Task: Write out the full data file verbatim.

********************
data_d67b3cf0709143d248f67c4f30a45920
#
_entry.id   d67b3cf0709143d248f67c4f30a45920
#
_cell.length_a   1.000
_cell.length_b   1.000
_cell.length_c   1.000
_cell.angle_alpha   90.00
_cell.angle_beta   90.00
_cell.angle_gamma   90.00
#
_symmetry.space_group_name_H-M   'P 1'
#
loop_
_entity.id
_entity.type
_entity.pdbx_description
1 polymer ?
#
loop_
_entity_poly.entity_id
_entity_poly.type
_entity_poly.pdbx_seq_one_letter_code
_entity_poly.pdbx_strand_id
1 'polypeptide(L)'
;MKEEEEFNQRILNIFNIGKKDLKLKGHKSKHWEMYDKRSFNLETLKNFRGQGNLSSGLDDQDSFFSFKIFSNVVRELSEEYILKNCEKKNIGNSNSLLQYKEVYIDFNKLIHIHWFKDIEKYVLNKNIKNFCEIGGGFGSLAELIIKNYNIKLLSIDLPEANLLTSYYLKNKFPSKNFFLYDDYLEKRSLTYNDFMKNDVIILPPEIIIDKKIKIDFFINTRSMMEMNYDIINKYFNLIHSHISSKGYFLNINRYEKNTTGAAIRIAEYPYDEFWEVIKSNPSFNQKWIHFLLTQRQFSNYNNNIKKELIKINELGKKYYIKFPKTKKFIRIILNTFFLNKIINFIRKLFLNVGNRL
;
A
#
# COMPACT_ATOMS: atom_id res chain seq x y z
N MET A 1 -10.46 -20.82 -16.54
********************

data_d67b3cf0709143d248f67c4f30a45920
#
_entry.id   d67b3cf0709143d248f67c4f30a45920
#
_cell.length_a   1.000
_cell.length_b   1.000
_cell.length_c   1.000
_cell.angle_alpha   90.00
_cell.angle_beta   90.00
_cell.angle_gamma   90.00
#
_symmetry.space_group_name_H-M   'P 1'
#
loop_
_entity.id
_entity.type
_entity.pdbx_description
1 polymer ?
#
loop_
_entity_poly.entity_id
_entity_poly.type
_entity_poly.pdbx_seq_one_letter_code
_entity_poly.pdbx_strand_id
1 'polypeptide(L)'
;MKEEEEFNQRILNIFNIGKKDLKLKGHKSKHWEMYDKRSFNLETLKNFRGQGNLSSGLDDQDSFFSFKIFSNVVRELSEEYILKNCEKKNIGNSNSLLQYKEVYIDFNKLIHIHWFKDIEKYVLNKNIKNFCEIGGGFGSLAELIIKNYNIKLLSIDLPEANLLTSYYLKNKFPSKNFFLYDDYLEKRSLTYNDFMKNDVIILPPEIIIDKKIKIDFFINTRSMMEMNYDIINKYFNLIHSHISSKGYFLNINRYEKNTTGAAIRIAEYPYDEFWEVIKSNPSFNQKWIHFLLTQRQFSNYNNNIKKELIKINELGKKYYIKFPKTKKFIRIILNTFFLNKIINFIRKLFLNVGNRL
;
A
#
# COMPACT_ATOMS: atom_id res chain seq x y z
N MET A 1 -10.46 -20.82 -16.54